Friday, June 29, 2012 | 5:50 p.m.
By the Numbers
Here's a look at School Improvement Grant funding in Nevada (Note: These are three-year grants):
- First round (2010-11): Nevada received $22.4 million, of which CCSD received $5.3 million to implement the “transformation model” at Kit Carson Elementary School and Rancho High School.
- Second round (2011-12: Nevada received $4.5 million but had carried over $4.9 in funding from the first round. CCSD received $8.7 million in funding to put the “turnaround model” in place at Chaparral, Mojave and Western high schools and Hancock Elementary School.
- Third round: Nevada received $3.5 million. Applications still are pending for school district awards. CCSD applied for funding for Canyon Springs High School.
The Clark County School District announced the designation of four new “turnaround” schools Friday afternoon, hours after Nevada received $3.5 million in federal School Improvement Grant funding.
Since 2009, President Barack Obama has infused more than $4.6 billion into the School Improvement Grant program, commonly known as the school “turnaround” initiative. The program represents one of the largest investments in public education in the nation’s history.
In total, Nevada has received $30.4 million in SIG funding since 2009 to begin turning around 14 schools in Las Vegas, Reno and Carson City.
To receive SIG funding, schools must be considered among the bottom 5 percent of a district’s schools. As a stipulation of the grant, these “persistently lowest-performing” schools had to undergo one of four dramatic recipes for improvement:
• Turnaround model: Where a principal is replaced and at least half of the staff.
• Transformational model: Where just the principal is replaced
• Charter model: Where a school is reopened as a charter school, overseen by the district but managed by an outside group
• Closure: Where a school is closed for good.
The new “turnaround” schools announced Friday include two elementary schools, Owen Roundy and Sunrise Acres; one middle school, Mike O’Callaghan; and one high school, Canyon Springs.
All of these schools will undergo the “transformational model,” meaning they will have new principals next year. However, unlike the “turnaround model” schools this year, no teachers will be replaced.
The new principal at Canyon Springs High School is Ron Guerzon, a former assistant principal at Chaparral High School, a “turnaround” school.
The new principal at Mike O’Callaghan Middle School is Belinda Jones, formerly principal of J.M. Ullom Elementary School.
The new principal at Sunrise Acres Elementary School is Margarita Gamboa, former principal of Carolyn Reedom Elementary School.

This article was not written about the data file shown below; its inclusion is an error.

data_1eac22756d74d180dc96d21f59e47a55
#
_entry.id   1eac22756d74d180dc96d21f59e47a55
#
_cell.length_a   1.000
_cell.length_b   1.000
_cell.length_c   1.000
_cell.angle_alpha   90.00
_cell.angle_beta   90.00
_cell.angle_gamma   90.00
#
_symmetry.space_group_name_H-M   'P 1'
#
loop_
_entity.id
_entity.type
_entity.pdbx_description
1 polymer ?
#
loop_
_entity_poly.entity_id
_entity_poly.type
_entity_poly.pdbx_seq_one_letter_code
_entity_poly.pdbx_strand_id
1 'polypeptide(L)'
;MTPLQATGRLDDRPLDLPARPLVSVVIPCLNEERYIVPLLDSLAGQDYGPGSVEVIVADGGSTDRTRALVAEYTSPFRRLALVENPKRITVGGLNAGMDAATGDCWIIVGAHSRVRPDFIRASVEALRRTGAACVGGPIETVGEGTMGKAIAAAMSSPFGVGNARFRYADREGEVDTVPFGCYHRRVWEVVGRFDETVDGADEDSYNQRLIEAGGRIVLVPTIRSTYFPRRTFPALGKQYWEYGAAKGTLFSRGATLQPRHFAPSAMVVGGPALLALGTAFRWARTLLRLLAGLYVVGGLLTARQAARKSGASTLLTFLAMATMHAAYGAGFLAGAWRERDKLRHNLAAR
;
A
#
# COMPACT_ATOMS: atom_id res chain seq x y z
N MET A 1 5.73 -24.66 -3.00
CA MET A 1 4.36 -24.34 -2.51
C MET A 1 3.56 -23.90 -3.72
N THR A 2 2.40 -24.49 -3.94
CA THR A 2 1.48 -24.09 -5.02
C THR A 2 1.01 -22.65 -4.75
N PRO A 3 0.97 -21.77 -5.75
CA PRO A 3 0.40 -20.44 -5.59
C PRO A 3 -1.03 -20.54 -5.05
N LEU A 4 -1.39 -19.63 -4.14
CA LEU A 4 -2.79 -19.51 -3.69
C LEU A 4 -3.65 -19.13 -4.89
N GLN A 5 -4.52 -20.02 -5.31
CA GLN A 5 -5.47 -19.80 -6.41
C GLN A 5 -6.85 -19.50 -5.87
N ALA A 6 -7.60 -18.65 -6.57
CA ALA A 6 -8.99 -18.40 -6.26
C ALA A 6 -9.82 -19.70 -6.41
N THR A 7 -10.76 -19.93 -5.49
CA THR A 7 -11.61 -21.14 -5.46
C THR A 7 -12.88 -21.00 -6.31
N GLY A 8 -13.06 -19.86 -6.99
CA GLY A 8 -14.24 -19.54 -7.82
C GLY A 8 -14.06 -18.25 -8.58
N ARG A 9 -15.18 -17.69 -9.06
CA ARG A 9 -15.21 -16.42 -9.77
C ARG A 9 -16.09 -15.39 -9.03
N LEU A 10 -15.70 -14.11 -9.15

The new principal at Owen Roundy Elementary School is John Haynal, former principal of Helen Smith Elementary School.
Only Canyon Springs is applying for a portion of the $3.5 million in SIG funding the state was awarded Friday. The North Las Vegas high school is just two miles away from Mojave High School, a “turnaround” high school this past school year.
If awarded, the SIG money will help fund the hire of 10 new staff members at Canyon Springs. The School District’s SIG application with the state is still pending.
The other elementary and middle schools’ “transformations” will be funded by the School District. Each elementary school will receive $250,000 to hire five new staff members, and the middle school will receive $500,000 to hire eight new staff.
These schools join seven existing “turnaround” schools in Clark County: Kit Carson and Elizondo elementary schools, and high schools: Chaparral, Mojave, Rancho and Western. All of these schools, except for Elizondo, have received SIG funding – up to $2.5 million each over three years.
Ten of these 11 “turnaround” schools will be placed in a special “turnaround zone,” overseen by Academic Manager Jeff Geihs, formerly the principal of Liberty High School and the incoming president of the administrators union.
Rancho High School, a four-star school, which underwent a “transformation model” two years ago, has shown enough progress to remain in its feeder alignment, Geihs said.
However, the other “turnaround” schools in the new “turnaround zone” will be given more autonomy over their budgets and staffing in exchange for a greater accountability – similar to those top-performing five-star schools in the district’s recently-created “autonomous zone.”
“The shackles have been removed,” Geihs said. “These schools have been given great latitude.”
Schools in the newly created “turnaround zone” will be under greater scrutiny, however, than those in the “autonomous zone,” Geihs said. If these “turnaround” schools do not demonstrate immediate improvements, these schools might lose their federal funding or be reconstituted, he said.
“There has been a paradigm shift in this district,” Geihs said. “Failure is not an option.”